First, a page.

Texas State Sen. Beverly Powell spoke at the Texas Wesleyan University Goostree Women’s Symposium on Tuesday.
Before she spoke, President Frederick Slabach reminded the audience at the Martin Center of Faye C. Goostree’s most memorable quote: “Everyone has something to give and a responsibility to develop it and share it with others.”
Goostree, he said, would be pleased that Powell has recognized that she has something to give, she has developed it, and that she has shared it with all of us.
Powell said she is the 22nd woman to ever serve as a Texas state senator.
“I want you to think about this,” she said. “In 174 years of statehood, with 31 seats in the Texas Senate, We are preparing today for the 87th legislative sessions. And I’m number 22. Today only nine women hold seats, that’s less than one-third of the body of the senate, and it is the most that has ever served concurrently.”
Powell ran through a brief history of the first legislative efforts that gave women the right to vote from the first failed attempt in 1868 to 1920, when the 19th Amendment was added to the U.S. Constitution.
Powell said that on Jan. 21, 2017, she traveled to Austin join her friends in a march of peaceful protest against Donald Trump’s inauguration. At the end of the day, while sitting on some steps across from the capitol building, she thought to herself, “What can I do, to do more.”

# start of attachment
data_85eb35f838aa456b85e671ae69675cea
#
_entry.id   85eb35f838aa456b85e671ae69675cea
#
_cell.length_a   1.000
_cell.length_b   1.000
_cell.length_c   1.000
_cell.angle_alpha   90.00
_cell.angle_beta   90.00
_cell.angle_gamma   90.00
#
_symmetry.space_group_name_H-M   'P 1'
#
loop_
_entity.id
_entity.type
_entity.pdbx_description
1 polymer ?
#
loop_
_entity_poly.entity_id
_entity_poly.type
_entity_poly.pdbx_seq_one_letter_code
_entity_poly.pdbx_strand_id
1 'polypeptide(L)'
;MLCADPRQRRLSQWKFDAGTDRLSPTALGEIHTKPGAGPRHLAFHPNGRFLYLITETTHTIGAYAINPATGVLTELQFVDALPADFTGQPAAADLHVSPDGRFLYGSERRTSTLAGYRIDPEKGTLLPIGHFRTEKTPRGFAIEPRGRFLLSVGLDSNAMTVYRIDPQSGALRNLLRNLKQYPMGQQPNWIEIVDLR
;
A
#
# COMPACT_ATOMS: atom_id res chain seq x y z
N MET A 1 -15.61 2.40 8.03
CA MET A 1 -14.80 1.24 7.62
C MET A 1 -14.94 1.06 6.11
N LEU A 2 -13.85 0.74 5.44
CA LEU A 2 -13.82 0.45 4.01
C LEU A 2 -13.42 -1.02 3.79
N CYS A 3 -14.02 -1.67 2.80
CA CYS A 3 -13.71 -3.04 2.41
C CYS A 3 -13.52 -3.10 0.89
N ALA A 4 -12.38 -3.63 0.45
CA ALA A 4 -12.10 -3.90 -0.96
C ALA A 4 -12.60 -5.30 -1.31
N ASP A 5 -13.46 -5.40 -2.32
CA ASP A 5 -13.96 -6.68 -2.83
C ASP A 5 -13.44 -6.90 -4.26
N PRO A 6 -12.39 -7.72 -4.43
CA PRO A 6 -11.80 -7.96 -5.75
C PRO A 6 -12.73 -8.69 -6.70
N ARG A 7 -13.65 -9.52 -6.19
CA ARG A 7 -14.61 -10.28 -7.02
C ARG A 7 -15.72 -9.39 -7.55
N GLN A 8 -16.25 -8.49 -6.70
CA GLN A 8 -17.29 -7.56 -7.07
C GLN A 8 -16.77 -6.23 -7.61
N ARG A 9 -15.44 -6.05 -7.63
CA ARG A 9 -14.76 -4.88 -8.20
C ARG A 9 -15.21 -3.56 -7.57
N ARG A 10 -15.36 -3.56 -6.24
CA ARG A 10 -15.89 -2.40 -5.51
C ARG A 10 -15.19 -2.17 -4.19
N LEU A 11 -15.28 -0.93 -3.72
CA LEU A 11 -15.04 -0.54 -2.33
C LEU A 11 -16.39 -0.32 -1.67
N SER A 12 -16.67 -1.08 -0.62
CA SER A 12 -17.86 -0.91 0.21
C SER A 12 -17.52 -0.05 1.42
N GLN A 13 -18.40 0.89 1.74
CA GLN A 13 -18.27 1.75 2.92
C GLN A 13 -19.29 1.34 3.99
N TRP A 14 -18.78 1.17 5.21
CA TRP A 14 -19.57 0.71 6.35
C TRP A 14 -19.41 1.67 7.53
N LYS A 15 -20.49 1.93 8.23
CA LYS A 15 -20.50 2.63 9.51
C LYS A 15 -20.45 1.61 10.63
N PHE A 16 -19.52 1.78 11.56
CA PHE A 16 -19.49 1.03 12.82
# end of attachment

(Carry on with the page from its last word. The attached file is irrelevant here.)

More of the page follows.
She then ran through the lives and history of Gov. Miriam “Ma” Ferguson and Gov. Ann Richards and their major achievements while in office. She also discussed the women that have held seats in the Texas State Senate, such as Barbara Jordan, Texas Wesleyan University alumna Kay Granger, Judith Zaffirini and many others.
As she discussed their achievements and many setbacks she said, “So what you hear is the constant thread of women who are born to lead, who take their disappointments, and who come back time and time to take their roles in leadership regardless of where they are called to serve.”
Several members of the American Association of University Women were in attendance. Wesleyan’s chapter was invited by the national association, said student Karen Duarte-Escobar.
AAUW member and Student Government Association President Alyssa Hutchinson said she wanted to cry during Powell’s presentation because “it is so motivating to hear these stories.”
Another AAUW member, student Christine Davis, said it was “empowering” to hear that Powell and Granger came from Wesleyan.
“We might not do something big like becoming a senator, but we can make a difference, big or small,” Davis said.
Powell left the audience with one final thought.
“Of all the first we talked about today we must, we must accelerate our progress to take our rightful place in government,” she said. “In our school districts, our cities, our counties, our state and our nation. Women make up 50.3 percent of the state population today and 50.8 percent of the national population. In order to truly have that representative government that Barbara Jordan talked about we have miles to go to reach that. Ladies, don’t let it take another 100 years to reach.”